The news was abuzz last week with reports about yet another doctor committing criminology malpractice.
This time, The Lancet, “a major contributor to health and medical media coverage worldwide” published a piece claiming that if just three gun control laws were passed on a national level, 90% of gun deaths would disappear. In the next article, statistical proof that Santa and the Easter Bunny were shacking up in Vegas was also provided.
It is sad wonder that the media actually ran with the story, though I do favorably note that fewer reporters did than normal. It takes only a little Googleing to gain perspective on gun deaths, and the real numbers about gun violence are even spilling onto presidential debate stages. So perhaps the media, having been lambasted for a few decades for not doing their homework, has started.
There were numerous problems with “Firearm Legislation and Firearm Mortality in the USA”. Most obvious are suicides, which for the year this study covered, constituted 63% of all gun deaths (suicides, homicides, accidents).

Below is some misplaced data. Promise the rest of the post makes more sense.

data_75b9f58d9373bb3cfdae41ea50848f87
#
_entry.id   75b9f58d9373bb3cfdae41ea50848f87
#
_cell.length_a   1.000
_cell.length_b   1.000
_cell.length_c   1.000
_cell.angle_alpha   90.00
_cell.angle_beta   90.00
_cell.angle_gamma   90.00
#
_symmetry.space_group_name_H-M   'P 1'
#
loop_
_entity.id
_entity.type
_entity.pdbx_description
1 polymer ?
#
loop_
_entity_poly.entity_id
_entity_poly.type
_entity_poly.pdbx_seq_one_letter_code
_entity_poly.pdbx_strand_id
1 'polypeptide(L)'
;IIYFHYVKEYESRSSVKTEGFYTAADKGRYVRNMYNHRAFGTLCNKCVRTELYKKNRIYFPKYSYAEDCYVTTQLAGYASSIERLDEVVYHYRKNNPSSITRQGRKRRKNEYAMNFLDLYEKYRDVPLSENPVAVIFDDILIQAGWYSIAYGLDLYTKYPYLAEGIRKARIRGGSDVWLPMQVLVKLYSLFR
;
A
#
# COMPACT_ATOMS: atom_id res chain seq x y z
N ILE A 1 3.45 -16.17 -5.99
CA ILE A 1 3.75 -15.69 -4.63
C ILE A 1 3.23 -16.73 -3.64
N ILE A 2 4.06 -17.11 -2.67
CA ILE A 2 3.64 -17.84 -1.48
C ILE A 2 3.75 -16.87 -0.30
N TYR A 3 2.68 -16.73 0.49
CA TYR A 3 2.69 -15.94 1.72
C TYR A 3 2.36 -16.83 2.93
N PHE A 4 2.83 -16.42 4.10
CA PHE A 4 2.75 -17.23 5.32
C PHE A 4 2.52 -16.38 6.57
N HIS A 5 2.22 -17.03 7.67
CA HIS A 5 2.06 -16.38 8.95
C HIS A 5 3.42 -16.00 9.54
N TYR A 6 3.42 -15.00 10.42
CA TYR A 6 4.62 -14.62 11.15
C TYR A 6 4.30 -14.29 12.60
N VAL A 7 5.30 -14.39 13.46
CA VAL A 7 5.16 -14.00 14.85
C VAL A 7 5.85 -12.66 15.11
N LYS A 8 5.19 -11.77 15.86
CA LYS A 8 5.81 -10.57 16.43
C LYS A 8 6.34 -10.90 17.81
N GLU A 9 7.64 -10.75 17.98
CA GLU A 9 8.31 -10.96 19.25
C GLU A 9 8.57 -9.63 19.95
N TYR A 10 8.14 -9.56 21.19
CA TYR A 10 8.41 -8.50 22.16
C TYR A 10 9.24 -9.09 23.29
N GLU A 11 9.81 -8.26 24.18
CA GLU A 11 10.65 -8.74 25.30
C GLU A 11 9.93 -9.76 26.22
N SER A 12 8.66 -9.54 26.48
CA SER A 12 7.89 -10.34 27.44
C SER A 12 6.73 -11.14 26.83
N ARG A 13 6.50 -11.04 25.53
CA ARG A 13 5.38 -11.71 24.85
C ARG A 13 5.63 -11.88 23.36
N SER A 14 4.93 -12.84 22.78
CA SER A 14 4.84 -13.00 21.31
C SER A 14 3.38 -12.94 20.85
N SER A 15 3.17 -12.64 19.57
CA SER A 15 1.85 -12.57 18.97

Here is the suicide gotcha. Nearly all firearm suicides are committed with legally owned firearms. When the doctors who penned this diseased study claim that background checks on guns and ammo plus firearm identification technology will stop all firearm suicides and most of homicides, the notion fails. Interviews with suicide survivors show that they contemplate the act for a long period of time, with ample opportunity to legally obtain firearms (if they did not already legally own them before becoming depressed enough to want to die).
Things get much worse for our desperate doctors. The crimes against criminology for which they are guilty are numerous. They used non-standard measurements (common in the study of disease spread, but not in criminology), modeled predictors of legislative outcomes, made claims about death reduction rates several times larger than state-by-state comparison of the raw number show, used a single year (cross-sectional to states) instead of time series, only used one independent variable to test, etc., etc., etc.
It is worth your while to let other people know what poor science Lancet published. If we are to make policy based on science, then the basic math needs to be correct. In this “study” it is not.